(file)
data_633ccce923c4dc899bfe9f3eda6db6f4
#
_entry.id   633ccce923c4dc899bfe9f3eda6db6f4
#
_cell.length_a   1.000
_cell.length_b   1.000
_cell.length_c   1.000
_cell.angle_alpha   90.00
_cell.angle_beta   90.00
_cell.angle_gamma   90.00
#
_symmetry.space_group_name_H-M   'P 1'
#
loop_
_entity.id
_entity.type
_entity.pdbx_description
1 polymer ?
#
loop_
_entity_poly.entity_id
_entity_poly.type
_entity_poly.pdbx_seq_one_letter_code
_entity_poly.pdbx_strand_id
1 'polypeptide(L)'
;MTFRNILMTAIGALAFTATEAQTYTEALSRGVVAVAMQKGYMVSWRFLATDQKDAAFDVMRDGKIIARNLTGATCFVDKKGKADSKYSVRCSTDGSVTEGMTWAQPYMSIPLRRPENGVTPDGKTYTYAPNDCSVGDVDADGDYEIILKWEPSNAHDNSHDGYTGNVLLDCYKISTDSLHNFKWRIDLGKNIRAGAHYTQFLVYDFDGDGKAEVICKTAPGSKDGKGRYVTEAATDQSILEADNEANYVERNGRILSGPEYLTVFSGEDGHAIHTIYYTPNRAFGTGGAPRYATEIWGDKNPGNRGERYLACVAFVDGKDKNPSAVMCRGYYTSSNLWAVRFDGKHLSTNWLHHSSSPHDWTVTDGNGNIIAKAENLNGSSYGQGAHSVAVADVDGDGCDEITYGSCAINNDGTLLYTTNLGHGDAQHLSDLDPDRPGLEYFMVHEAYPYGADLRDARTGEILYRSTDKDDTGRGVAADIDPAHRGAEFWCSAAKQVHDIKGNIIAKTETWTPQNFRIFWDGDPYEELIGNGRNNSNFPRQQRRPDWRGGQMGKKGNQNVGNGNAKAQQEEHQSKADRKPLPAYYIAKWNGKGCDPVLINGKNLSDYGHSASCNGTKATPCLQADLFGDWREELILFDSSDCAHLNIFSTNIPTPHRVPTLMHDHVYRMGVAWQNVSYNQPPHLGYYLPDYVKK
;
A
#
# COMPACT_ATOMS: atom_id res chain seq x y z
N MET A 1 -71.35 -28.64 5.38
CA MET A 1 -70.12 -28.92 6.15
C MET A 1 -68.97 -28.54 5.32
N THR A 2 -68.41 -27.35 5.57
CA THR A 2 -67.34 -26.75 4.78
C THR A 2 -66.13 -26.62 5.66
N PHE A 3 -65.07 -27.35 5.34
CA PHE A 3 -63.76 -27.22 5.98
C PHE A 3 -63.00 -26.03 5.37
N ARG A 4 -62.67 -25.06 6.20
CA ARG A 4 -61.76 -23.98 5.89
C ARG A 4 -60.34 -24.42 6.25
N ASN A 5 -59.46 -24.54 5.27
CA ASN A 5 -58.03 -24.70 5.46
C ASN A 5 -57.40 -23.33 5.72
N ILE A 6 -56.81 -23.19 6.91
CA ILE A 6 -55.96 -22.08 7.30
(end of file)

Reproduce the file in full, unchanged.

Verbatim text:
data_633ccce923c4dc899bfe9f3eda6db6f4
#
_entry.id   633ccce923c4dc899bfe9f3eda6db6f4
#
_cell.length_a   1.000
_cell.length_b   1.000
_cell.length_c   1.000
_cell.angle_alpha   90.00
_cell.angle_beta   90.00
_cell.angle_gamma   90.00
#
_symmetry.space_group_name_H-M   'P 1'
#
loop_
_entity.id
_entity.type
_entity.pdbx_description
1 polymer ?
#
loop_
_entity_poly.entity_id
_entity_poly.type
_entity_poly.pdbx_seq_one_letter_code
_entity_poly.pdbx_strand_id
1 'polypeptide(L)'
;MTFRNILMTAIGALAFTATEAQTYTEALSRGVVAVAMQKGYMVSWRFLATDQKDAAFDVMRDGKIIARNLTGATCFVDKKGKADSKYSVRCSTDGSVTEGMTWAQPYMSIPLRRPENGVTPDGKTYTYAPNDCSVGDVDADGDYEIILKWEPSNAHDNSHDGYTGNVLLDCYKISTDSLHNFKWRIDLGKNIRAGAHYTQFLVYDFDGDGKAEVICKTAPGSKDGKGRYVTEAATDQSILEADNEANYVERNGRILSGPEYLTVFSGEDGHAIHTIYYTPNRAFGTGGAPRYATEIWGDKNPGNRGERYLACVAFVDGKDKNPSAVMCRGYYTSSNLWAVRFDGKHLSTNWLHHSSSPHDWTVTDGNGNIIAKAENLNGSSYGQGAHSVAVADVDGDGCDEITYGSCAINNDGTLLYTTNLGHGDAQHLSDLDPDRPGLEYFMVHEAYPYGADLRDARTGEILYRSTDKDDTGRGVAADIDPAHRGAEFWCSAAKQVHDIKGNIIAKTETWTPQNFRIFWDGDPYEELIGNGRNNSNFPRQQRRPDWRGGQMGKKGNQNVGNGNAKAQQEEHQSKADRKPLPAYYIAKWNGKGCDPVLINGKNLSDYGHSASCNGTKATPCLQADLFGDWREELILFDSSDCAHLNIFSTNIPTPHRVPTLMHDHVYRMGVAWQNVSYNQPPHLGYYLPDYVKK
;
A
#
# COMPACT_ATOMS: atom_id res chain seq x y z
N MET A 1 -71.35 -28.64 5.38
CA MET A 1 -70.12 -28.92 6.15
C MET A 1 -68.97 -28.54 5.32
N THR A 2 -68.41 -27.35 5.57
CA THR A 2 -67.34 -26.75 4.78
C THR A 2 -66.13 -26.62 5.66
N PHE A 3 -65.07 -27.35 5.34
CA PHE A 3 -63.76 -27.22 5.98
C PHE A 3 -63.00 -26.03 5.37
N ARG A 4 -62.67 -25.06 6.20
CA ARG A 4 -61.76 -23.98 5.89
C ARG A 4 -60.34 -24.42 6.25
N ASN A 5 -59.46 -24.54 5.27
CA ASN A 5 -58.03 -24.70 5.46
C ASN A 5 -57.40 -23.33 5.72
N ILE A 6 -56.81 -23.19 6.91
CA ILE A 6 -55.96 -22.08 7.30